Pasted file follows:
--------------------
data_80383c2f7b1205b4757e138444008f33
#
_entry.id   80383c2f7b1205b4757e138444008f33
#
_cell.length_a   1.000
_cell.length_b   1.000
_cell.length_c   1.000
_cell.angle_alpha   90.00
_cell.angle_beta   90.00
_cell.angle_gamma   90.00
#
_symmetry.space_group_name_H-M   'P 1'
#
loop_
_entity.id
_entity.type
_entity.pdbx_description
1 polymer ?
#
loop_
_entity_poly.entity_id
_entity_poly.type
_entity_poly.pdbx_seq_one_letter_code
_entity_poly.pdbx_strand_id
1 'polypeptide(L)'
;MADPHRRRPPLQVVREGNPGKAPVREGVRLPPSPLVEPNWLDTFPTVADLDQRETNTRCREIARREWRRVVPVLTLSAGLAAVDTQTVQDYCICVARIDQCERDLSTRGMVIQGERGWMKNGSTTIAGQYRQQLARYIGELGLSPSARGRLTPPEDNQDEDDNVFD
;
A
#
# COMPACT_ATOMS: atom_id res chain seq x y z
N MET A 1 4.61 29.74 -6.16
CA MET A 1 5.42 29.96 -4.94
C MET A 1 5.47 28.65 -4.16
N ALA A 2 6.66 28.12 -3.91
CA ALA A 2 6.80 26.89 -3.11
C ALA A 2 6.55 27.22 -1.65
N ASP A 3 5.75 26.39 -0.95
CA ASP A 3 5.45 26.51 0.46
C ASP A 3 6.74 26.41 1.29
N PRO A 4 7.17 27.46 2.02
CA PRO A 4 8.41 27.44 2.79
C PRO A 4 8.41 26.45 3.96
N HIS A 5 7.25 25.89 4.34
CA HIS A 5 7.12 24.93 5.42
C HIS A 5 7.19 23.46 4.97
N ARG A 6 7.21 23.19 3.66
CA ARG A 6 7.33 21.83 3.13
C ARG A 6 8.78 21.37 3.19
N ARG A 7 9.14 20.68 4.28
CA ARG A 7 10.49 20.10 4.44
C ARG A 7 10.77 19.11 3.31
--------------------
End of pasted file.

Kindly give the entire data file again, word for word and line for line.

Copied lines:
data_80383c2f7b1205b4757e138444008f33
#
_entry.id   80383c2f7b1205b4757e138444008f33
#
_cell.length_a   1.000
_cell.length_b   1.000
_cell.length_c   1.000
_cell.angle_alpha   90.00
_cell.angle_beta   90.00
_cell.angle_gamma   90.00
#
_symmetry.space_group_name_H-M   'P 1'
#
loop_
_entity.id
_entity.type
_entity.pdbx_description
1 polymer ?
#
loop_
_entity_poly.entity_id
_entity_poly.type
_entity_poly.pdbx_seq_one_letter_code
_entity_poly.pdbx_strand_id
1 'polypeptide(L)'
;MADPHRRRPPLQVVREGNPGKAPVREGVRLPPSPLVEPNWLDTFPTVADLDQRETNTRCREIARREWRRVVPVLTLSAGLAAVDTQTVQDYCICVARIDQCERDLSTRGMVIQGERGWMKNGSTTIAGQYRQQLARYIGELGLSPSARGRLTPPEDNQDEDDNVFD
;
A
#
# COMPACT_ATOMS: atom_id res chain seq x y z
N MET A 1 4.61 29.74 -6.16
CA MET A 1 5.42 29.96 -4.94
C MET A 1 5.47 28.65 -4.16
N ALA A 2 6.66 28.12 -3.91
CA ALA A 2 6.80 26.89 -3.11
C ALA A 2 6.55 27.22 -1.65
N ASP A 3 5.75 26.39 -0.95
CA ASP A 3 5.45 26.51 0.46
C ASP A 3 6.74 26.41 1.29
N PRO A 4 7.17 27.46 2.02
CA PRO A 4 8.41 27.44 2.79
C PRO A 4 8.41 26.45 3.96
N HIS A 5 7.25 25.89 4.34
CA HIS A 5 7.12 24.93 5.42
C HIS A 5 7.19 23.46 4.97
N ARG A 6 7.21 23.19 3.66
CA ARG A 6 7.33 21.83 3.13
C ARG A 6 8.78 21.37 3.19
N ARG A 7 9.14 20.68 4.28
CA ARG A 7 10.49 20.10 4.44
C ARG A 7 10.77 19.11 3.31